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A recent report from the UN Food and Agriculture Organization (FAO) revealed something horrifying: Globally, one in three fish caught never ends up being eaten. What is the reason for these enormous losses?

Research done by the FAO shows that in around a quarter of the cases, unwanted fish are thrown back into the ocean dead because they are of an undesirable size or species. Still, the vast majority of fish die before making it to consumers simply because the people catching them lack the proper knowledge or equipment needed to keep the aquatic creatures fresh.

These infuriatingly wasteful practices, along with illegal fishing and overfishing, have resulted in 80 percent of global fish stocks being “fully- to over-exploited, depleted, or in a state of collapse,” according to another FAO study.

Yet instead of taking action to address unnecessary and unsustainable fishing, governments around the world are still allowing fish farming and illegal fishing to run rampant. While the FAO estimates that around a third of commercial fish species are already being overfished, fish farms are projected to continue growing in coming years. In turn, the FAO expects that around 20 percent more fish will be consumed around the world by 2030 as the global population skyrockets (even though there are plenty of healthier, more planet-friendly protein options than seafood!).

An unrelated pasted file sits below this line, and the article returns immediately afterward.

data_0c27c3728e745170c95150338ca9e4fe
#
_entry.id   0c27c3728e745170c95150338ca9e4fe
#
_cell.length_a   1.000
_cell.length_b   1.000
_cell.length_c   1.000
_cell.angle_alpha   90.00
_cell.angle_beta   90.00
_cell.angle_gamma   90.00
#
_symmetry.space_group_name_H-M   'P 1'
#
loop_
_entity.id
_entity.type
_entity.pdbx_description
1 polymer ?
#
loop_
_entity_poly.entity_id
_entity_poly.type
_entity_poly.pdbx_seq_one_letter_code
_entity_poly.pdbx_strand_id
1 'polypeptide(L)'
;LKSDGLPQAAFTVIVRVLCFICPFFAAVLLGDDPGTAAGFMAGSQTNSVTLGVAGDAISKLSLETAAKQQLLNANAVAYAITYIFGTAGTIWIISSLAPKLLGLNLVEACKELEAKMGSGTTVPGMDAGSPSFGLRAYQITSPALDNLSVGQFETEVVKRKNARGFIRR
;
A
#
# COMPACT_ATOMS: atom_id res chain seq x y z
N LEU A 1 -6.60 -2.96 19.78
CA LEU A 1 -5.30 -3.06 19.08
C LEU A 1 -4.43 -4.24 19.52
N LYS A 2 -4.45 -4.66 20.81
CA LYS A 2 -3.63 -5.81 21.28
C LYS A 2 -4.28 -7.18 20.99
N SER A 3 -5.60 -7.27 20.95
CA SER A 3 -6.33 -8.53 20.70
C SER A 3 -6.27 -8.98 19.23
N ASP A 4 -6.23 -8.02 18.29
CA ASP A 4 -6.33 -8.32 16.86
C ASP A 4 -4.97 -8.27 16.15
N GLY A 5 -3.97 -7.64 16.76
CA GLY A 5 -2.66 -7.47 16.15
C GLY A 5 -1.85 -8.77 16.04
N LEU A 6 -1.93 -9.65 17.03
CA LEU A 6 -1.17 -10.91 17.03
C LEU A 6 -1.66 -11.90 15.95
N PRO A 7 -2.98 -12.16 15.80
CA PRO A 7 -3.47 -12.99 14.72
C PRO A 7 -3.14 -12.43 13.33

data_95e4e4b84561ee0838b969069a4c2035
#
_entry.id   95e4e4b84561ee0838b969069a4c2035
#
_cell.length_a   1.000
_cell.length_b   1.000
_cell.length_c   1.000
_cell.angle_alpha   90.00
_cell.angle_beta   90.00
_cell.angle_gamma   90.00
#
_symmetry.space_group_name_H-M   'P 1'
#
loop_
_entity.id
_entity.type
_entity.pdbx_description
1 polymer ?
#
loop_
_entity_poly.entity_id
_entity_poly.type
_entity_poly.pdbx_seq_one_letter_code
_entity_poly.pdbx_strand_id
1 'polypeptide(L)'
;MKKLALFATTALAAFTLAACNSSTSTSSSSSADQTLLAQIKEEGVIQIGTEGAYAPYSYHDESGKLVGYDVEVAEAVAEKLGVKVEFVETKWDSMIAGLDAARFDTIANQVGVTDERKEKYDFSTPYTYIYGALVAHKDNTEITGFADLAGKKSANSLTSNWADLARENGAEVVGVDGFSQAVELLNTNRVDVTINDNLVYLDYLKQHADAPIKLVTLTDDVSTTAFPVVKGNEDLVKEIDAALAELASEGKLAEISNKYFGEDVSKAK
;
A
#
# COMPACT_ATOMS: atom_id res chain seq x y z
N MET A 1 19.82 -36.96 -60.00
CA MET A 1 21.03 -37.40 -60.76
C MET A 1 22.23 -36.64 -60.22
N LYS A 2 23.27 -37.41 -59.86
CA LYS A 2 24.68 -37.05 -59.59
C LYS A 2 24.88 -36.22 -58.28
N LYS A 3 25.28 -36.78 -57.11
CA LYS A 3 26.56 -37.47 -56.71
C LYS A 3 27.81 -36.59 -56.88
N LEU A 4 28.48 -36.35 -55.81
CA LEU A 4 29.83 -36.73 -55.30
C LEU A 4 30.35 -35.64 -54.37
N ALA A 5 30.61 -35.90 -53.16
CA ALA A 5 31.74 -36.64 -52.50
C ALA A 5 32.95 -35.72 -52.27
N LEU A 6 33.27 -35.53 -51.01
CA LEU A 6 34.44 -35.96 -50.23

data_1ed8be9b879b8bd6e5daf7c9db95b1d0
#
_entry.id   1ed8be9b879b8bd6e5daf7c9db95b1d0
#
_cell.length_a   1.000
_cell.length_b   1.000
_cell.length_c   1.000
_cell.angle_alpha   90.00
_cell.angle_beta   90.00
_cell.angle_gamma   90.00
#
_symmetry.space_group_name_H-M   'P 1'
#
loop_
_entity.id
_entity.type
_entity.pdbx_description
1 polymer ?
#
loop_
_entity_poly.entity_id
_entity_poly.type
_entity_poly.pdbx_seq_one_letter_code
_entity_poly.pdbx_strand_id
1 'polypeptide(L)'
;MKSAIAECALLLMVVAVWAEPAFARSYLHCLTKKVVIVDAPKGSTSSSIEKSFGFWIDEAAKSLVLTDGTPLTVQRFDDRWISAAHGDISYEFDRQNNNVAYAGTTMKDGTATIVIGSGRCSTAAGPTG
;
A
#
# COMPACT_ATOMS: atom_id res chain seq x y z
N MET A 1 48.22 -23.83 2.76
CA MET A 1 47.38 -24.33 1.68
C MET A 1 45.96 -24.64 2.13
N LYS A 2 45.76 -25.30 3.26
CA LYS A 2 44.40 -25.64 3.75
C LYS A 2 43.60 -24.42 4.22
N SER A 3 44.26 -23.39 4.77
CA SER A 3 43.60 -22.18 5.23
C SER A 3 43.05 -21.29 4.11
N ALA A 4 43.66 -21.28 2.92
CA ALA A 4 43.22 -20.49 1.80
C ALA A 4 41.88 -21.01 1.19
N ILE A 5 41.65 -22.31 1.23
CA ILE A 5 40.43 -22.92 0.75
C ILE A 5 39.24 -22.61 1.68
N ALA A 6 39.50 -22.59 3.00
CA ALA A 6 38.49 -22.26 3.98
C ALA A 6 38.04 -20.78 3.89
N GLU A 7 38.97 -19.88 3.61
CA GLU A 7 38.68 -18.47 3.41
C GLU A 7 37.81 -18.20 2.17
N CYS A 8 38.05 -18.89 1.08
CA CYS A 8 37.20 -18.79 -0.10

If business as usual continues and these projections become reality, it will spell disaster for our oceans and their inhabitants. According to scientific predictions, by 2048, stocks of every wild-caught seafood will collapse. This startling drop in biodiversity will have detrimental impacts on oceanic food chains, eventually resulting in the extinction of all fish in the sea.

The effects won’t end in the ocean, however; lack of fish will also lead to huge consequences on land. You see, our oceans provide us with a majority of the oxygen we breathe through phytoplankton while also absorbing around one-third of our carbon. But as aquatic ecosystems are irreparably damaged by our fishing practices, this will no longer be possible.

So what can you do to help make sure this catastrophic scenario never comes to fruition? The easiest and most effective action you can take is to reduce your own personal seafood consumption. To learn more about how changing your diet can help save our oceans and ensure a healthy future for mankind, check out these articles:

To learn more about the environmental impact of our food choices, check out the #EatForThePlanet book! 

Image Source: Pixabay